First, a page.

I took a few geology courses at Rutgers, in the building that still houses the geology museum. Somewhat less impressive than the AMNH, but fun to hang around nonetheless.
I guess that’s a good enough excuse for tagging you, if you haven’t been tagged yet.

23 09 2007

Thanks for the kind words everyone!

Chris; I agree about color usually being better for dioramas and critters with their flesh still on in general. There is one exception, however; gorillas always look better in B&W to my eye than in color.

Michael; I have a digital SLR, an Olympus E-300 which I purchased from eBay for about $350 (it was a floor model, so I got a break). I have two automatic digital lenses for it, although I usually use my 40-150mm one since it has a decent range and shallow depth of field (which works great when you’ve got an isolated subject in an open space).

Mark; Thank you for the tag, and I’ve responded in kind in a new post. I actually did some work this past summer in the RU Geology museum, although the spiral staircase leading to the 2nd floor minerals always giving me the impression it’s going to break. Unfortunately I don’t usually have time to visit the museum when it’s open (and many of the fossils are casts/replicas) but you’re right that it’s a fun place to visit. I wish I had more freedom to take some more geology courses here, but I’ve painted myself into a corner somewhat and the rest of my coursework is essentially (pardon the expression) set in stone.

23 09 2007
Zach Miller

That Prestosuchus looks nasty! Also, the reason you didn’t see any quill knobs on the Deinonychus forearm is because that skeleton is a hypothetical reconstruction. It MUST be, because Deinonychus forearms are unknown. 😀

23 09 2007

Indeed, Zach; I wouldn’t want to mess with Prestosuchus. Thanks for the info about the Deinonychus forearms, although I have to admit that it puzzles me a bit. Most of the skeleton (primarily the skull) appears to a be sculpture or a cast, but the radius and ulna of the suspended mount appeared to be actual bone. I’ll have to take another look when I’m back there and ask a few questions, I suppose.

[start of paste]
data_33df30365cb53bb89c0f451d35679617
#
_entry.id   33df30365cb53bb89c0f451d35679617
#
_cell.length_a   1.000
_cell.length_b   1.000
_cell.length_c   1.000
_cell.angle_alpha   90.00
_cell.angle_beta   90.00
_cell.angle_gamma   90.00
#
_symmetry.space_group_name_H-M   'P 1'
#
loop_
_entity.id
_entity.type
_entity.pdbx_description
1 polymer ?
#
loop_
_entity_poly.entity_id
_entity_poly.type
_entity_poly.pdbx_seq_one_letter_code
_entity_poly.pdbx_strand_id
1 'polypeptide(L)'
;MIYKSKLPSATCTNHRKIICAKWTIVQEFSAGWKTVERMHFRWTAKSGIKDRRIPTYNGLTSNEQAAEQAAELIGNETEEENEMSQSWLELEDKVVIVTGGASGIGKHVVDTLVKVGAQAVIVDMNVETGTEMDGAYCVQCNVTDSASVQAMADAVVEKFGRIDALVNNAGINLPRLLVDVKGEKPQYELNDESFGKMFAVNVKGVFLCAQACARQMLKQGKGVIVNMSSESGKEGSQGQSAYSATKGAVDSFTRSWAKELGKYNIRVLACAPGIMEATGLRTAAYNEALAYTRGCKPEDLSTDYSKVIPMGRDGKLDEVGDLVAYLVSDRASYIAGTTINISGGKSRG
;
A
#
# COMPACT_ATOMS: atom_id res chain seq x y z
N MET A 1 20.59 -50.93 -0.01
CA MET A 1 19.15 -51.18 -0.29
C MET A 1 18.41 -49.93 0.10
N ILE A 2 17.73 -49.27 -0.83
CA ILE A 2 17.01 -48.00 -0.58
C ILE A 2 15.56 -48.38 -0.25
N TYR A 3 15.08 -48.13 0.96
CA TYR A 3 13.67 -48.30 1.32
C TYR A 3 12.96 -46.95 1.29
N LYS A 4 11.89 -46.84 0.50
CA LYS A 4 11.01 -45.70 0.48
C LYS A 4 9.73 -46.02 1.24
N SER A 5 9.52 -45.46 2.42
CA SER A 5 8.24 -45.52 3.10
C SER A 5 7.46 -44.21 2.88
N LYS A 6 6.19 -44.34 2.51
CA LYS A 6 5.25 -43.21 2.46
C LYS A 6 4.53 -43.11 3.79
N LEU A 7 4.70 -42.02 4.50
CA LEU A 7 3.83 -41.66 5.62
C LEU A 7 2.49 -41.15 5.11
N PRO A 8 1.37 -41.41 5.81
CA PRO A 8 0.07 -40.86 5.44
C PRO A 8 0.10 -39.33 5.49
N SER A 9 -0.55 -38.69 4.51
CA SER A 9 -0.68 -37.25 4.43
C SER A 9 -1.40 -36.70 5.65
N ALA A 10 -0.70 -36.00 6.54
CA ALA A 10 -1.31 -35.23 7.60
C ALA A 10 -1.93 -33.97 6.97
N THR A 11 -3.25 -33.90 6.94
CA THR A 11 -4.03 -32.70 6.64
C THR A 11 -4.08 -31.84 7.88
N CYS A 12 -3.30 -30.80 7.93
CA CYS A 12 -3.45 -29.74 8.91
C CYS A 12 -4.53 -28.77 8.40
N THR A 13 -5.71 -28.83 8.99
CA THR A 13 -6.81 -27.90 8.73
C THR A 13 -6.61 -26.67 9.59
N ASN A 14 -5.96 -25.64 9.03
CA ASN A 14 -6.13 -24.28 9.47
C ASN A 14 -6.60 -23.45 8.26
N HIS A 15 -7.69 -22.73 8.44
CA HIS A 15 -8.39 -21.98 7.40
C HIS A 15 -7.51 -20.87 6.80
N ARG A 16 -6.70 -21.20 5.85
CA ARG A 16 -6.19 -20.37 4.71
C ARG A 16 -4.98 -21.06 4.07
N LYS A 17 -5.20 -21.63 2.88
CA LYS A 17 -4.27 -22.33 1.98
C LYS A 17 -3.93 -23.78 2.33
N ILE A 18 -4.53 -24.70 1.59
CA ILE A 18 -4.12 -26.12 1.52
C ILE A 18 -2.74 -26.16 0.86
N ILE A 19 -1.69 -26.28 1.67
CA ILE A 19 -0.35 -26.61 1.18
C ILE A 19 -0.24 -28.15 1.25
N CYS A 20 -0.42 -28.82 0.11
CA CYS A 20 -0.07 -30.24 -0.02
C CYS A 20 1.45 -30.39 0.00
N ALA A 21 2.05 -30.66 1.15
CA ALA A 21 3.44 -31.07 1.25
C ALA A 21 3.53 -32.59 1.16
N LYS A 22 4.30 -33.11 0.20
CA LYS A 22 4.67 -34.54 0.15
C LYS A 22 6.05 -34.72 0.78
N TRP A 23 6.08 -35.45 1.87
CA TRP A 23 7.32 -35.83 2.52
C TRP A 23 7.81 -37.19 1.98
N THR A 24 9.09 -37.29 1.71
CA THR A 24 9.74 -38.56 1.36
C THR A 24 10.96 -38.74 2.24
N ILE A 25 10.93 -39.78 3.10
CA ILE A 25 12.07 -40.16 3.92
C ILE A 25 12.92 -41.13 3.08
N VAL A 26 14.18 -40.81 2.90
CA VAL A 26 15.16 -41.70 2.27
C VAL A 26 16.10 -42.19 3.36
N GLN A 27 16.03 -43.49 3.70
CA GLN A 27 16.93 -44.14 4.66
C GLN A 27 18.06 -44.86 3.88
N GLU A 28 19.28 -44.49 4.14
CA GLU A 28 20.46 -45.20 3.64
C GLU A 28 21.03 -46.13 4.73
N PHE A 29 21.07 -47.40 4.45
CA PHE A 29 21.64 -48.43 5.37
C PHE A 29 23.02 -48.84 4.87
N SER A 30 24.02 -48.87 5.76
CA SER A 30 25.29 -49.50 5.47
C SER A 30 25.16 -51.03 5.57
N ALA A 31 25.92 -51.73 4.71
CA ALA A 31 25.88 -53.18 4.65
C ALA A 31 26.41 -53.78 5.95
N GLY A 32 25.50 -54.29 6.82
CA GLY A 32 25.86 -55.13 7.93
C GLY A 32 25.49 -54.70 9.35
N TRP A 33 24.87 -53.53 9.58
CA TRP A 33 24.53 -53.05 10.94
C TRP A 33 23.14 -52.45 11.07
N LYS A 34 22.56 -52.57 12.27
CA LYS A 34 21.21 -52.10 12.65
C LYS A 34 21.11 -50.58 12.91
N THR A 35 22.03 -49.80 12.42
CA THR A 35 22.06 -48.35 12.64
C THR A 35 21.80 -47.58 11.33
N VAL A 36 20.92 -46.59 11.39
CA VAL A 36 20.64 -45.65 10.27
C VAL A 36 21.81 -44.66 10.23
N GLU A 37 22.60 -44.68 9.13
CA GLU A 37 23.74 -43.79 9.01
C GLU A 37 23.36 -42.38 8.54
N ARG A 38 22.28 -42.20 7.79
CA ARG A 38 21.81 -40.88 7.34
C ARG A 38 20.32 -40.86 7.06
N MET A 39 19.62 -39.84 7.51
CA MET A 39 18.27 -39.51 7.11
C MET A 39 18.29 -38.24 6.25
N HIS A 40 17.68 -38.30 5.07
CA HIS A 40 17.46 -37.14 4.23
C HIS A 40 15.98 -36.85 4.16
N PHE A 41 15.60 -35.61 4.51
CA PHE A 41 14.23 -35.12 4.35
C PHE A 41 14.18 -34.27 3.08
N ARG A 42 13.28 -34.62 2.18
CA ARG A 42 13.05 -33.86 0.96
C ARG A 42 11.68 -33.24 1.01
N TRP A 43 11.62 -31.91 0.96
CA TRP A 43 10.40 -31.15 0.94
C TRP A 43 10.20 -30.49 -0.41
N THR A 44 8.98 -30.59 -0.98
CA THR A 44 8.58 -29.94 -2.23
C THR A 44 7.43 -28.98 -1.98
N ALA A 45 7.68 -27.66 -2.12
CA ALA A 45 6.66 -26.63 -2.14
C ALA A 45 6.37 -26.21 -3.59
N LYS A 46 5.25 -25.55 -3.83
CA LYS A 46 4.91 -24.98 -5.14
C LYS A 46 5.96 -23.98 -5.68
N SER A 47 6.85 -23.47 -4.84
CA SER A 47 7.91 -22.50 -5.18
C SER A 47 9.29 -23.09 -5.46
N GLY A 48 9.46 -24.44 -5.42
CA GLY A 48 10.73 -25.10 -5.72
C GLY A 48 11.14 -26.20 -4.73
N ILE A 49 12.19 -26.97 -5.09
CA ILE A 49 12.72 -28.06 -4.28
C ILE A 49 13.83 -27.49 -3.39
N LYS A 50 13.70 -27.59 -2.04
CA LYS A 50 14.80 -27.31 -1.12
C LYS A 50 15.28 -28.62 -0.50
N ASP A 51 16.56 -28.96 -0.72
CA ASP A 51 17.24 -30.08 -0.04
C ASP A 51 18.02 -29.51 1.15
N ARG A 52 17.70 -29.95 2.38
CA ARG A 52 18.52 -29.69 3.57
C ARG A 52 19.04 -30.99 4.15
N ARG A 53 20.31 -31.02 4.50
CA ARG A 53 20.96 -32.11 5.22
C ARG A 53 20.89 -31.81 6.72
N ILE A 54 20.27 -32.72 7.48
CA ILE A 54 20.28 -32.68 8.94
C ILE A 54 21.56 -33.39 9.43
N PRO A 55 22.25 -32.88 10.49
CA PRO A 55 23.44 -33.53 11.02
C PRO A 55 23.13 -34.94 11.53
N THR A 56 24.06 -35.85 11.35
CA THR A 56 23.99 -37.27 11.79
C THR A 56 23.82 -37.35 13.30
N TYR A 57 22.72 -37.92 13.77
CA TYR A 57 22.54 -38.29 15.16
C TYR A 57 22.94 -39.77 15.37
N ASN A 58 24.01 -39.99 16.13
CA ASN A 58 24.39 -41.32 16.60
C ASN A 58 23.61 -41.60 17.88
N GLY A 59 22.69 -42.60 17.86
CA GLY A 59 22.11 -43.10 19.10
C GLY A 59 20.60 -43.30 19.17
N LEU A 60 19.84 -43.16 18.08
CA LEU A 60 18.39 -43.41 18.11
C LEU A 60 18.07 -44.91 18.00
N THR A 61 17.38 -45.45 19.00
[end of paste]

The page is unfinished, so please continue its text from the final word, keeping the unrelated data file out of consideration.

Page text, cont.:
24 09 2007

> That Amphicyon would have any kid
> checking under their bed for a week.

Many people – including me, I have to admit – laughed out loud when Sorkin rated the firepower of Amphicyon ahead of such well known monsters as Arctodus, Megistotherium (or is this Hyaenailurus?), Sarkastrodon and Andrewsarchus. But when I look at this awesome skull, I think perhaps Sorkin might have the last laugh. This beast looks like more than a match for any other mammalian terrestrial predator except, perhaps, the largest entelodonts (and armed humans).

24 09 2007
Zach Miller

Hmmm…actual bone, eh? Yeah, find out about that for me, sir. As far as I’m aware, no good material has been discovered since Ostrom’s original 1969 findings (including the famous Deinonychus vs. Tenantosaurus bonebed). But hey, I could be wrong. It would be awesome if I was, actually. The more we find of Deinonychus, the better! It’s my favorite “core dromaeosaur!”

24 09 2007
John V. Jackson

Ah yes the giant anteater. The largest claws they say on any extant mammal, and have you noticed, it camouflages itself as a large crocodile. Imagine it’s standing sideways on but has its head turned to you. The big black and white zig-zag looks like the open jaws of a very large croc, and the anteater’s head from straight on just compresses into the bump at the end of the “crocs” top jaw!

26 09 2007

Very nice photo, especially those of Amphicyon. This predators were really awfull, it is really sad that there is no comparable living animal.

30 09 2007
Terry Finch

I saw the Corythosaurus skin impression in the natural history in London many years ago and was completely blown away by this exhibit, I was trying to get a face on picture of it, I remember you could touch it, so I spent ages feeling the knobbly surface of this animal that has been dead for so many millions of years, unbelievable.

17 11 2009
How big were the biggest sauropod trackmakers? « Sauropod Vertebra Picture of the Week

[…] tracks like the one below the fleshy foot is clearly not much wider than that (thanks, Brian, for the […]

6 04 2010
George Yotov

Very interesting site with nice photos! Did you know you could learn an easy trick how to make them even better looking at ?

10 04 2018
Maire Segreto

Can I merely say thats a relief to find somebody that really knows what theyre discussing on-line. You certainly discover how to bring an issue to light and make it critical. The diet have to check this out and understand this side of your story. I cant believe youre less common when you certainly develop the gift.

Leave a Reply

Fill in your details below or click an icon to log in: Logo

You are commenting using your account. Log Out /  Change )

Google photo

You are commenting using your Google account. Log Out /  Change )

Twitter picture

You are commenting using your Twitter account. Log Out /  Change )

Facebook photo

You are commenting using your Facebook account. Log Out /  Change )

Connecting to %s

%d bloggers like this: